Peaky Blinders has finally returned to our screens and, as per usual, the Shelby family means business. This season, among other adversaries, Tommy and his family meet the controversial British politician Sir Oswald Mosley (portrayed by Sam Claflin). Though most Peaky Blinders characters tend to be fictional, sometimes the writers weave real people from history into the story. Mosley is one such character, a real historical figure who led Britain's anti-Semitic fascist movement during the 1930s.
Episode one of Peaky Blinders season five is set on Oct. 29, 1929, around the time the real-life Mosley was the chancellor of the Duchy of Lancaster, a private estate owned by Her Majesty the Queen. He was previously the MP for Smethwick, situated on the opposite side of Birmingham from the Shelby family's stomping ground of Small Heath.
"Given that we ended the last series with Tommy Shelby getting elected as a Labour politician, it seemed inevitable that he would come into contact with Mosley," Peaky Blinders creator Steven Knight told The Guardian. "And interesting to consider what both men might have in common as well as what marks them apart."
As chancellor of the Duchy of Lancaster, Mosley was tasked with finding ways to solve the unemployment crisis caused by the Wall Street Crash, but his proposals were continuously rejected, leading him to resign. Once Mosley left the Labour party, he formed the New Party, before starting up the British Union of Fascists (BUF) in 1932, "blending his economic programme with explicit anti-Semitism". His party gained momentum rapidly, and with his army of violent street fighters (known as the "Blackshirts"), and close ties to Hitler and Mussolini, Mosley was seen as a major threat by authorities.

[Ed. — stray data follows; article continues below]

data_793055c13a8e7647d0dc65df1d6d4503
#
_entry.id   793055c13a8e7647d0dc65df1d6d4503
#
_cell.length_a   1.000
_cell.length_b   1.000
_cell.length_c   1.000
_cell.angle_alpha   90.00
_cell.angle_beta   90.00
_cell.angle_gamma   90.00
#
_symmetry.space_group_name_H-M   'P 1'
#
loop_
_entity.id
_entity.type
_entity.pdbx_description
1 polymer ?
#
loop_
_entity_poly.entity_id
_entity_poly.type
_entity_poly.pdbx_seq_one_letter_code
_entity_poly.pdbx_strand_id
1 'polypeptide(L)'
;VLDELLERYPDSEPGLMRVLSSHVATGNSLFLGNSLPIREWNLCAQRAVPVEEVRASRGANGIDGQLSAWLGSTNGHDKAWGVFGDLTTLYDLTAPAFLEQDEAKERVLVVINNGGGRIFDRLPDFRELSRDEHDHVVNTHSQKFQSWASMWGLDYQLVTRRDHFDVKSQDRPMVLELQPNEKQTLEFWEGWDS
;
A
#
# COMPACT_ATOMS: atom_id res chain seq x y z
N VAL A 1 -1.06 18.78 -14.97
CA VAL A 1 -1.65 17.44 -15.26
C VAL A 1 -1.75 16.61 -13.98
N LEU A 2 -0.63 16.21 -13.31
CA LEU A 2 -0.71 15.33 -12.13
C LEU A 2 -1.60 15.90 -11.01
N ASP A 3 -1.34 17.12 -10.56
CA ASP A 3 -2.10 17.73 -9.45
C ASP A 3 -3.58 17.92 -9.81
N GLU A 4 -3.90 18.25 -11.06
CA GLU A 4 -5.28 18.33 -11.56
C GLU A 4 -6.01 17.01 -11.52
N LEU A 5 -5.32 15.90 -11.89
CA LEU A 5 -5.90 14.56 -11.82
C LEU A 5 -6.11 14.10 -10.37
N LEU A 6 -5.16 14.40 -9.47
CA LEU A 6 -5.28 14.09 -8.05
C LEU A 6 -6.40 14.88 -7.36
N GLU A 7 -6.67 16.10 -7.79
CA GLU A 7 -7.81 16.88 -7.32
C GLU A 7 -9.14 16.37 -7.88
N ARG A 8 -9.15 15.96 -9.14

On Oct. 4, 1936, riots erupted in the East End of London when the socialists, anti-fascists, Jewish people, and greater London community united to force back a parade led by Mosley and the BUF. Known today as The Battle of Cable Street, the anti-fascists were successful, though it did little to quash Mosley's popularity in some circles. It was WWII that finally put an end to his plans, and he was interned in 1940, before being released in 1943 due to illness. Following the war, he left the country for some time. However, he eventually returned and stood for parliament — unsuccessfully — on two more occasions. He died in Orsay, France in 1980.